What schooling success is changes too. With every generation we have some Government and/or Education Secretary who attempt to change everything in the name of their own legacy. The goalposts move within the period of time it takes us to start primary school and leave secondary/further education. How we are tested changes; how we form classes changes; what we should aspire to – educationally – changes. Nothing about school is as important as who you are as a person and how you come across. Nobody is restricted in making a good first impression. And for one’s first job, a good first impression is the thing to make.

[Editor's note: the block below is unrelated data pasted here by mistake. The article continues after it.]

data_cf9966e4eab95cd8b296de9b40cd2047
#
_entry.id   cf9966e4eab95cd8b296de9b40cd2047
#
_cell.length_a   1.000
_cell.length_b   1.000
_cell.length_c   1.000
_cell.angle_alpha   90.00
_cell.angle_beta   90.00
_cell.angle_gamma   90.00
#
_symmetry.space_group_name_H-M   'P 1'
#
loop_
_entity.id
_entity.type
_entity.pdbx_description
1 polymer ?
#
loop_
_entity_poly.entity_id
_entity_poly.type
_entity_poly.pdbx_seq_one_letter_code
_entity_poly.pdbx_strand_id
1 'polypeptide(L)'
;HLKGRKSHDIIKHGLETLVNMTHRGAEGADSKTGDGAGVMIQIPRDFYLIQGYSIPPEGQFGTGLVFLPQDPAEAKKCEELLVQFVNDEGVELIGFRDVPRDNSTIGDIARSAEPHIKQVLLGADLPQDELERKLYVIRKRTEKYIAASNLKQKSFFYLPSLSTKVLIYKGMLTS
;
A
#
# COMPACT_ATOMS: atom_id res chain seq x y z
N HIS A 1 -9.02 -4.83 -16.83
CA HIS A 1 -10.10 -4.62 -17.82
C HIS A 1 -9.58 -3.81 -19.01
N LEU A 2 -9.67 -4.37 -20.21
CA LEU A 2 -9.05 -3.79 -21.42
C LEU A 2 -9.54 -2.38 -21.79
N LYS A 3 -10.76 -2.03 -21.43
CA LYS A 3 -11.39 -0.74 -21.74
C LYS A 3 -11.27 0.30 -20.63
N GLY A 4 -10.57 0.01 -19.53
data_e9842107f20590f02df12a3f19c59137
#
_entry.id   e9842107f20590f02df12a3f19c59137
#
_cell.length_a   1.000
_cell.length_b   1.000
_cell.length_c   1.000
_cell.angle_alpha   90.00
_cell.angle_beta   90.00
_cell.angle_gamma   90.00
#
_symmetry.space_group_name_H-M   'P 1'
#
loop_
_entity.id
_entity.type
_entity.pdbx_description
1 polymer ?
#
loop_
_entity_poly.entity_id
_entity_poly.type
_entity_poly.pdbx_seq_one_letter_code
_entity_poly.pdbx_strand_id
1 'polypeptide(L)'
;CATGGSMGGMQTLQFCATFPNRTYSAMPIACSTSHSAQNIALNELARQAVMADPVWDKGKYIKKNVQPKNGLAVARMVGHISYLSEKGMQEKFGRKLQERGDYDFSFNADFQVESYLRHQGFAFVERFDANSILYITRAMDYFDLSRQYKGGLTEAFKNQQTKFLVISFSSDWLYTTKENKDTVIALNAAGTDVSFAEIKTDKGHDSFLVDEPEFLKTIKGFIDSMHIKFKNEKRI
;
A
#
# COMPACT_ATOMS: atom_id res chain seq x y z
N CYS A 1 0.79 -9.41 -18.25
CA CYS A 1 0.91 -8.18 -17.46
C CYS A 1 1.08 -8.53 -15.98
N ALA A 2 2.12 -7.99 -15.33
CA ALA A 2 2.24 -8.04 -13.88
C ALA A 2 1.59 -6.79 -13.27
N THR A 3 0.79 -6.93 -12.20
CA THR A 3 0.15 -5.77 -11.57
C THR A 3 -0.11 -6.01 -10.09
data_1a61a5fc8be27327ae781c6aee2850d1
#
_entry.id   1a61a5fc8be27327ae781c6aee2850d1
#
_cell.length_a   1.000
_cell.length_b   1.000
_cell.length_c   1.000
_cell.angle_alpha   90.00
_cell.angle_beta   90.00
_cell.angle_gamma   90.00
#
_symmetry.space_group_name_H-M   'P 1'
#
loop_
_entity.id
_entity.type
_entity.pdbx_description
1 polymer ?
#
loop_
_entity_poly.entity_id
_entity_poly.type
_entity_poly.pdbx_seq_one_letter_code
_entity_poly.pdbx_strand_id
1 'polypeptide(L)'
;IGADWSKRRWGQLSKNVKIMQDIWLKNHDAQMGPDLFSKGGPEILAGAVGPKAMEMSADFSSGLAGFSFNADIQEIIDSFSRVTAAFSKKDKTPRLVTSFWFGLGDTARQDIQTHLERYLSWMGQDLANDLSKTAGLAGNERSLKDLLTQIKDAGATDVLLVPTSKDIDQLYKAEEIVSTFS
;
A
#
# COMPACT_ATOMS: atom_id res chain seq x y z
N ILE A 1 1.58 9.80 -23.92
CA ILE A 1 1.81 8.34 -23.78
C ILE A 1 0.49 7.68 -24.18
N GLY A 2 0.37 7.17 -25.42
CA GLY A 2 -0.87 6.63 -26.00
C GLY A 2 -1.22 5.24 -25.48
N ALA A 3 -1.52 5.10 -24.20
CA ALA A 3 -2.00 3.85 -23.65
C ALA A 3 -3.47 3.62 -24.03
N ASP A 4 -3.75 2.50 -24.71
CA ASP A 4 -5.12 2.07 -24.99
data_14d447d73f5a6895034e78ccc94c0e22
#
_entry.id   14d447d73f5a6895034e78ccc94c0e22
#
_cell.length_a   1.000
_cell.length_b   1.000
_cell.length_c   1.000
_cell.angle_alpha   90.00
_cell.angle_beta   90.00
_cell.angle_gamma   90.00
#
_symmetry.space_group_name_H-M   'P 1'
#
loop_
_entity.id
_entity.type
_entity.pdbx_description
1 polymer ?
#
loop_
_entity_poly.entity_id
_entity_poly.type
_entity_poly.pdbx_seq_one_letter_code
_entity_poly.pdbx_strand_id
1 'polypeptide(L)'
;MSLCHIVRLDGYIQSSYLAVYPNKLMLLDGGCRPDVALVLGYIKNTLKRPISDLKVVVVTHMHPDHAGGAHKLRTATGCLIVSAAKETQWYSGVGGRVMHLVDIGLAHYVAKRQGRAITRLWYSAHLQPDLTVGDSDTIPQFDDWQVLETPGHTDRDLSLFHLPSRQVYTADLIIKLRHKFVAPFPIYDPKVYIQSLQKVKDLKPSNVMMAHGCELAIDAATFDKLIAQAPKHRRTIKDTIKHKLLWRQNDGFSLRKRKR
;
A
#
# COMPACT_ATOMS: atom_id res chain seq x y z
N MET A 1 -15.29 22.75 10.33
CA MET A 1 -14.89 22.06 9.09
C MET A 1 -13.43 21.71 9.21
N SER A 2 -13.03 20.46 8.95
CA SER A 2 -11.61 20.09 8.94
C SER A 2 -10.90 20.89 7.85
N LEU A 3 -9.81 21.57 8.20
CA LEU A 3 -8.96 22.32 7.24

So don’t despair or feel bad in anyway about what you read on a few pieces of paper and even if you don’t feel like the you’re the person you’d love to be – you have so much time! There are so many different ways to get to a place where you’d like to be. Think back to what you were like when you started your A Levels. That first day and those nerves and look at what you’ve learned, off your own back, about the world in that time. That’s two years. Life is a lot, lot longer than two years!